“Can you forgive me just this once?” the protagonist(s) of Kang Yi-kwan’s Juvenile Offender (범죄소년, Beomjoe Sonyeon) sheepishly ask hoping to be pardoned for their transgressions, only to be met with the cynical, disappointed frown of those who’ve heard it all before. An empathetic character study, Kang’s steely drama lays bare the various ways in which patterns of behaviour ironically repeat themselves despite the best intentions of all involved while even those who earnestly do their best to break the cycle find themselves sabotaged by a rigid and unforgiving society.
At 16, Ji-gu (Seo Young-joo) lives with his elderly grandfather who is bedridden and seemingly in terrible pain. Falling in with a bad crowd, he finds himself breaking into a wealthy home, reassured by one of the other boys that it’s fine because it belongs to a relative. Unfortunately, however, they’re caught when the lady of the house returns home unexpectedly, Ji-gu accidentally pushing her as he tries to escape. This is particularly bad news as, we discover, Ji-gu is already on probation for a previous assault charge after fighting with some other kids who made fun of him because of his poverty. Arrested, he’s the only one of the teens to have no representation in the room and the judge, trying to be sympathetic, eventually decides that in the absence of effective parenting some time in an institution might be the most beneficial option despite the fact that there will be no one left to look after grandpa.
His grandfather’s eventual death while he is inside is one of many things adding to Ji-gu’s sense of guilty frustration, but it also allows a well-meaning guidance counsellor at the detention centre to realise that Ji-gu’s long absent mother who he’d assumed to be dead is in fact very much alive. Surprisingly, she agrees to see him but alarm bells should perhaps be ringing when she fails to turn up to sign for his release only to arrive a day late just as he’s about to be given into the custody of a social worker. Hyo-seung (Lee Jung-hyun) is evidently excited to take on this new challenge of becoming a mother to a 16-year-old boy, but it’s not long before you realise she hasn’t quite thought this through.
As she outlines to Ji-gu by way of an explanation, she was only 17 when she gave birth to him. Overwhelmed by the responsibility and shame of being an unwed teenage mother she left him with her parents intending to commit suicide. There is something in her that is permanently arrested at the age she was she when became pregnant, forever relying on the kindness of (virtual) strangers but more often than not pushing her luck and outstaying her welcome. For the moment, she’s working as a trainee hairdresser and rooming with her wealthy boss in a fancy Gangnam apartment. Ji-gu will have to bunk with her, taking the bed while she throws some pillows on the floor. It’s less than ideal, but nevertheless mother and son begin to rebuild their relationship through a continual exchange of roles as Hyo-seung figures out the kinds of things she’s now responsible for such as getting Ji-gu re-enrolled in school, while he perhaps starts to allow himself to be looked after while realising that his mother really needs looking after too.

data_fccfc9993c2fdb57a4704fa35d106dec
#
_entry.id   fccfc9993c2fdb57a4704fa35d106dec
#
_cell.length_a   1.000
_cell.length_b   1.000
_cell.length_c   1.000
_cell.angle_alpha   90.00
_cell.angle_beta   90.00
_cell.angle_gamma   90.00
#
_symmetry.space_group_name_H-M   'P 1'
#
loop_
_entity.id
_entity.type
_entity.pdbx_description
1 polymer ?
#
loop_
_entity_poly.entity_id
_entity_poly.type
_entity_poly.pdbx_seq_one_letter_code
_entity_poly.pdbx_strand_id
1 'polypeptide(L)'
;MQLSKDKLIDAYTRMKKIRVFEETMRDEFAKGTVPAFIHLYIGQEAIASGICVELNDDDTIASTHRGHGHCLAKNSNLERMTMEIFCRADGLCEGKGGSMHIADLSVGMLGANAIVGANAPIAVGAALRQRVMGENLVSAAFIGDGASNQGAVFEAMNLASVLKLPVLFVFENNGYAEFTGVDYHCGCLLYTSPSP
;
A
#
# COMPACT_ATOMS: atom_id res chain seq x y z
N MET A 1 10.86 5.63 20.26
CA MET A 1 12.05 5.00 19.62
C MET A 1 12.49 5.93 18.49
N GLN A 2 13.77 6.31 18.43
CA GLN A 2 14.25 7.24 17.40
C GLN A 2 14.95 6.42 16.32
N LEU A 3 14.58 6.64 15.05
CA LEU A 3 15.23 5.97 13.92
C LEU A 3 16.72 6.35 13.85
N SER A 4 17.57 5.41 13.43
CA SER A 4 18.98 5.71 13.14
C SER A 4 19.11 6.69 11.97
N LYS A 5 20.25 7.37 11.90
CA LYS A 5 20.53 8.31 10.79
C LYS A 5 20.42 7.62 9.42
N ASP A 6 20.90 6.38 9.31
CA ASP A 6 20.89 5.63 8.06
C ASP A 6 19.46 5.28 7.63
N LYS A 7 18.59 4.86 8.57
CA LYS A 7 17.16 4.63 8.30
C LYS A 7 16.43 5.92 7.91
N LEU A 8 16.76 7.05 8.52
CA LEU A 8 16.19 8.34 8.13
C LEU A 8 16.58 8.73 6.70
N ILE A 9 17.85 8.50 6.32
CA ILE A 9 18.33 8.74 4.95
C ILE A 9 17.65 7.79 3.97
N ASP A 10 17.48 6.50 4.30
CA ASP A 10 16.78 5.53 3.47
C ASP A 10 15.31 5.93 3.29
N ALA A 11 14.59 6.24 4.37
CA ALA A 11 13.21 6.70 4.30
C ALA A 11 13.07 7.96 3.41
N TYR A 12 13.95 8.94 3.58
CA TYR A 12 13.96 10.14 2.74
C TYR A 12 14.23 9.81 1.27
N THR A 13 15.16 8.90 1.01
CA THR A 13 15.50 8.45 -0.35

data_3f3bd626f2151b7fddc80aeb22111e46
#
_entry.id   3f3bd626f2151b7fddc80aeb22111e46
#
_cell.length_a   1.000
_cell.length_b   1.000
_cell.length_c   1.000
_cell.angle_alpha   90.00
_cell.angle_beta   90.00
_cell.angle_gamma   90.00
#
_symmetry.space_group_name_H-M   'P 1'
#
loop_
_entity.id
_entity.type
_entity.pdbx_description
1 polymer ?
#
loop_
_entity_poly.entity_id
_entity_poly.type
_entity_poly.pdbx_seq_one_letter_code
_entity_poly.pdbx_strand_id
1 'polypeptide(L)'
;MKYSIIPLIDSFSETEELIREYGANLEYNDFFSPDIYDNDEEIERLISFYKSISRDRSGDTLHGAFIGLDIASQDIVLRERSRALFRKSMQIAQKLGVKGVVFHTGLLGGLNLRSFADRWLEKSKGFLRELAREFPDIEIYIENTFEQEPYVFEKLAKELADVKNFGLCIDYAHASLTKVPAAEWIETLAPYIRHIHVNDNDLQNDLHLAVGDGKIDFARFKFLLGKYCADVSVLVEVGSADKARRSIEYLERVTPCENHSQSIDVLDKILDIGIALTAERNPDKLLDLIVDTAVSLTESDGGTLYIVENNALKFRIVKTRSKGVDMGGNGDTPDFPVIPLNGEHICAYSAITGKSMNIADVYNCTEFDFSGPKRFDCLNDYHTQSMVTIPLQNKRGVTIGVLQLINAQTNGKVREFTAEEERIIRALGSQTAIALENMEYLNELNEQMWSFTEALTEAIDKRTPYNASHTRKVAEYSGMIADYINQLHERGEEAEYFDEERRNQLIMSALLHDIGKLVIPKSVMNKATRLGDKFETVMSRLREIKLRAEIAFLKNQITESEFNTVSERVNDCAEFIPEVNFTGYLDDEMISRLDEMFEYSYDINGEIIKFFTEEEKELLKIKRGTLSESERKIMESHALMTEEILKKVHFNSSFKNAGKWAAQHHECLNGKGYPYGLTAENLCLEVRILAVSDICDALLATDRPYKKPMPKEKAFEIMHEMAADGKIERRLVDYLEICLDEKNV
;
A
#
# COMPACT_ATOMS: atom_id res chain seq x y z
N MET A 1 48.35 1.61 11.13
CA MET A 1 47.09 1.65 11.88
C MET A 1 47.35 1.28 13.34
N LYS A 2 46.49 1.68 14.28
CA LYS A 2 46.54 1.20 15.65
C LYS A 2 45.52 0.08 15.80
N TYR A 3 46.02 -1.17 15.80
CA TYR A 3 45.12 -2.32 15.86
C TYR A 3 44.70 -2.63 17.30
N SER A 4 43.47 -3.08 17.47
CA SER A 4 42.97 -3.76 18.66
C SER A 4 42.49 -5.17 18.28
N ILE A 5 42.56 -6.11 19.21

The trouble is the past won’t let them go. Hyo-seung’s well-meaning attempt to get Ji-gu into an elite Gangnam school backfires when the snooty teacher refuses to take a boy from juvie, advising him to explore “alternative education” or sit the exams privately. He meanwhile ends up re-encountering an old friend, an act in itself which threatens his probation, but also brings additional complication in the revelation that his former girlfriend Sae-rom (Jun Ye-jin) gave birth to his child while he was inside but was disowned by her family who forced her to give the baby up for adoption and has become a melancholy exile living in a shelter for girls in a similar position.
The ironic symmetry with his own life is not lost on him, his mother sadly explaining that his conception was no grand romance but a momentary lapse of teenage judgement with a boy who gave her a fake name and was never heard from again. Tracking Sae-rom down she wants nothing to do with him, though he is struck by the self harm scars on her arm neatly mirroring those on Hyo-seung’s wrists, his mother wailing that her life was ruined in an instant by his father whose mistake he has just unwittingly repeated. He vows to take responsibility, cruelly snapping back that he doesn’t want Sae-rom to turn out like Hyo-seung making plain he knows all about her life of petty grifting, but realistically how can he when he’s only 16 and on the run from himself frightened of making a mistake and ending up back inside.
Each outcasts in their own way, consumed by the social stigma of being an unwed teenage mother (still an unpardonable offence even in 21st century Korea) or of being a juvenile offender, the trio attempt to move on with their lives but find themselves continually blocked either by an unforgiving, often wilfully exploitative society or by their own sense of hopeless inertia. “Can you forgive me just this once?” Ji-gu repeatedly asks, really meaning to do better this time only for his anger and frustration to ruin everything he’s worked so hard to acheive. Still, perhaps it’s not him that needs forgiving so much as the unforgiving society that needs to regain a sense of compassion for those who transgress against its unfair and arbitrary sense of moral righteousness.
International trailer (English subtitles)